Let me clearly say to the public that I have done nothing unethical in representing Amos Brosius in the case: MOTC v. Amos Brosius, petition for accounting, that is still pending before the Commercial Court. In the Supreme Court’s opinion that I am reacting to, the Court did not point to any act on my part that supported its conclusion that I should be cited by the Grievance and Ethics Committee of the Supreme Court to be investigated for unprofessional conduct.
The language used by the court is speculative in nature about whether or not our client was well-represented. Here is what the Court said, “...suffice to say that his team of lawyers…were not informing him of decisions taken in this case at every pretrial conference; if that had been the case, he would not have filed a complaint to hold the Chief Judge to ethical misconduct…” The court further held, “This seemingly neglect of duty by the lawyers is concerning, therefore, the recommendation by the JIC that they be sent to the grievance and ethics Committee of the Supreme Court is hereby endorsed by this Court.”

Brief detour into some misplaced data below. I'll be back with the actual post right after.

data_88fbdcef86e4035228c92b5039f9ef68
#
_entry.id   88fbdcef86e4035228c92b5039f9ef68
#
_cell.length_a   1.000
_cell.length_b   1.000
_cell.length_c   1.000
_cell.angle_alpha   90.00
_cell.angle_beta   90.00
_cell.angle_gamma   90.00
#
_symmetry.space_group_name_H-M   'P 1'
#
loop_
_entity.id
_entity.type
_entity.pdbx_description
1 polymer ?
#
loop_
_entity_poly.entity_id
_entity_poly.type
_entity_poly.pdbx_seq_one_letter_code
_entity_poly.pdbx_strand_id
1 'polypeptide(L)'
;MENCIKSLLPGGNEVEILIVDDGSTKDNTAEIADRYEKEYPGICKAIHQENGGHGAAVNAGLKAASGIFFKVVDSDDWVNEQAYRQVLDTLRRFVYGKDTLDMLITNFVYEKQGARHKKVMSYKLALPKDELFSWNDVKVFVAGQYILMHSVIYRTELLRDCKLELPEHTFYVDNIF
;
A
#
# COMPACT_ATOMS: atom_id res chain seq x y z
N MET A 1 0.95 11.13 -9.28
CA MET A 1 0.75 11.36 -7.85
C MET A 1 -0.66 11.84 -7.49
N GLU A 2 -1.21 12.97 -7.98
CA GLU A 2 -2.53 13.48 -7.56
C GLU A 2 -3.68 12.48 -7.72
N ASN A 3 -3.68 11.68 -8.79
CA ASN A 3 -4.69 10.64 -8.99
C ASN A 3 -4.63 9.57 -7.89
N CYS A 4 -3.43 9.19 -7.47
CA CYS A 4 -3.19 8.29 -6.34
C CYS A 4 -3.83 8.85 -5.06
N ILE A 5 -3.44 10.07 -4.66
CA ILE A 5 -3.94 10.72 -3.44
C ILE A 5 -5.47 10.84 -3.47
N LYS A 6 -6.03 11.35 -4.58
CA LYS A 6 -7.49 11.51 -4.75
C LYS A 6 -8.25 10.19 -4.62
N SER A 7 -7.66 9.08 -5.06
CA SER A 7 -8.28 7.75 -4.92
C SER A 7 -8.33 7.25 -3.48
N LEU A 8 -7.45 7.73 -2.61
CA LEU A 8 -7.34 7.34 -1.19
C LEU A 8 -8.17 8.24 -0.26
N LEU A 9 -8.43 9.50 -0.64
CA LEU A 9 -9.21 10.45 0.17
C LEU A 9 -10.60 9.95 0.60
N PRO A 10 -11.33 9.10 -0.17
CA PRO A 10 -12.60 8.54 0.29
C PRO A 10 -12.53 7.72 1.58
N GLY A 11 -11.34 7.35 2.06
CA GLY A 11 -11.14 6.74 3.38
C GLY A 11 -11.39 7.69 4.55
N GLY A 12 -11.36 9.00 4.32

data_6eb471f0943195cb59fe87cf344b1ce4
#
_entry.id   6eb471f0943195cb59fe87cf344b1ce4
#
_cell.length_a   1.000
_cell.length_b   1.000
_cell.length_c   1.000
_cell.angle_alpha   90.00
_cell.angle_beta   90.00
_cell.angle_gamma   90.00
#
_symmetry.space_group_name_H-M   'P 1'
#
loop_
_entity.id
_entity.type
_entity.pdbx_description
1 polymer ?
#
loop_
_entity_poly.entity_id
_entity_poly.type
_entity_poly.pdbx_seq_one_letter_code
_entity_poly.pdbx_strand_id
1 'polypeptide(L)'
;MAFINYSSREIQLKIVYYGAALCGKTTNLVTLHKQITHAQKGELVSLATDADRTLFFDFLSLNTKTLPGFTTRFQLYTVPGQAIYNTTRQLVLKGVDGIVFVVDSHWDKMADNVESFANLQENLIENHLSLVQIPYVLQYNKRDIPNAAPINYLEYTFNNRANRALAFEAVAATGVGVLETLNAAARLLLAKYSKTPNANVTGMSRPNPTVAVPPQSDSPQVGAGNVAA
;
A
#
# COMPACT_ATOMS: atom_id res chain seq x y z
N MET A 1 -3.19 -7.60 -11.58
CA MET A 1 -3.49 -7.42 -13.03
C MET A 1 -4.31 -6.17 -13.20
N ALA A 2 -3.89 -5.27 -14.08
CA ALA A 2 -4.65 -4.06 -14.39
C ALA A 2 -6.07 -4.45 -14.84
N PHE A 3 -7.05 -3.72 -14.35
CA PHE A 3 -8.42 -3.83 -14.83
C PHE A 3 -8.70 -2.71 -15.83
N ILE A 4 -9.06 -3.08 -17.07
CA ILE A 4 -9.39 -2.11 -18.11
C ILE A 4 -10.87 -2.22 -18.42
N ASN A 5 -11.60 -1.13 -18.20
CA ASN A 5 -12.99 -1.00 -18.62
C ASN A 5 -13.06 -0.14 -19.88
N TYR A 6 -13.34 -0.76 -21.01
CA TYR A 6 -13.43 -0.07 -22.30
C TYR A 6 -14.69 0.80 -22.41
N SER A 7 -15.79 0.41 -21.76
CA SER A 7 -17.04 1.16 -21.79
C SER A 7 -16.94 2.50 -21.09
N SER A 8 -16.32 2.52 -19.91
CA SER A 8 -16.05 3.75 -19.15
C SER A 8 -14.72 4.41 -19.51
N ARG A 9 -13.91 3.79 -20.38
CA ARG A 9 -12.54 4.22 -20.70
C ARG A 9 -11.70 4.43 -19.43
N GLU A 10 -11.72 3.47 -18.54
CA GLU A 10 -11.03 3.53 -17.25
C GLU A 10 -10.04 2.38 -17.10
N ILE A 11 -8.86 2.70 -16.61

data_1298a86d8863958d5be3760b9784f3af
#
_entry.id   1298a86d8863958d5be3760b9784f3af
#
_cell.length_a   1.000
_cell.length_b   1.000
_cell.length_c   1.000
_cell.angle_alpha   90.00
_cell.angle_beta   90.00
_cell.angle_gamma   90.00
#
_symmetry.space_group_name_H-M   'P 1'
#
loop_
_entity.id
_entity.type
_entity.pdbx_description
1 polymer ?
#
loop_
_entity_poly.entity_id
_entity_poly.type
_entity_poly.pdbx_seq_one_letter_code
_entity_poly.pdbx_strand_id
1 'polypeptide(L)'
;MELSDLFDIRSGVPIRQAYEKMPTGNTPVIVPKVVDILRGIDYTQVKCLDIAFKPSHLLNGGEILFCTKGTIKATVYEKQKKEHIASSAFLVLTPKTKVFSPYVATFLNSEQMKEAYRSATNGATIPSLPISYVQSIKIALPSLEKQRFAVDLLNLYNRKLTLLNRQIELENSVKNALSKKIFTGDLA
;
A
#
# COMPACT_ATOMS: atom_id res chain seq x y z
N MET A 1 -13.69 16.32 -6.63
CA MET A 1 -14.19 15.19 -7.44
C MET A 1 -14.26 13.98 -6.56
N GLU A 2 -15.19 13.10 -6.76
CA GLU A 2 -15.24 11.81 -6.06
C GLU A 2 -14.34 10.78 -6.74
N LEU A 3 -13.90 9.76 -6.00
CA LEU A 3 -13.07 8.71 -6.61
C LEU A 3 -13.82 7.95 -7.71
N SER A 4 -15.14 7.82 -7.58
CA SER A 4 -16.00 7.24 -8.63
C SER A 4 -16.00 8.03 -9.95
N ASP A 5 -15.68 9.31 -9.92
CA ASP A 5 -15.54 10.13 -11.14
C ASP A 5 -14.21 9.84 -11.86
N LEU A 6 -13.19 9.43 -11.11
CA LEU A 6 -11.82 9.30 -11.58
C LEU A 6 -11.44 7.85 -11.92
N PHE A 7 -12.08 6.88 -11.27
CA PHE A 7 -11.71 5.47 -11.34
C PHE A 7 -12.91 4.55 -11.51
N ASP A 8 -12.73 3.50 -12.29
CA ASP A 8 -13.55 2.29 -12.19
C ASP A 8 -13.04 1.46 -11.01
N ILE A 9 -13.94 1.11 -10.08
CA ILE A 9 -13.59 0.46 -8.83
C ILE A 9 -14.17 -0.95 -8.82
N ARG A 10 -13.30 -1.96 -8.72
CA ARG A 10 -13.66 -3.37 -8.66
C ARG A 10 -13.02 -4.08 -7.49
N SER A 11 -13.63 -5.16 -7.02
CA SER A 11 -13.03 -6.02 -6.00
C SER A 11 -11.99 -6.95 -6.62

The Court is saying that the lawyers representing Brosius, perhaps, probably, may be, most likely, did not inform their clients about the pre-trial conferences held in the case, speculating that if that had happened, Brosius would not have complained Judge Eva Mappy Morgan.” In my view, the Court as the final arbiter of justice should always confine itself to the evidence before it and not speculate. This is what the court itself has said in many opinions of the Court.
All that I want to say here is that I have done nothing unprofessional in the Amos Brosius case.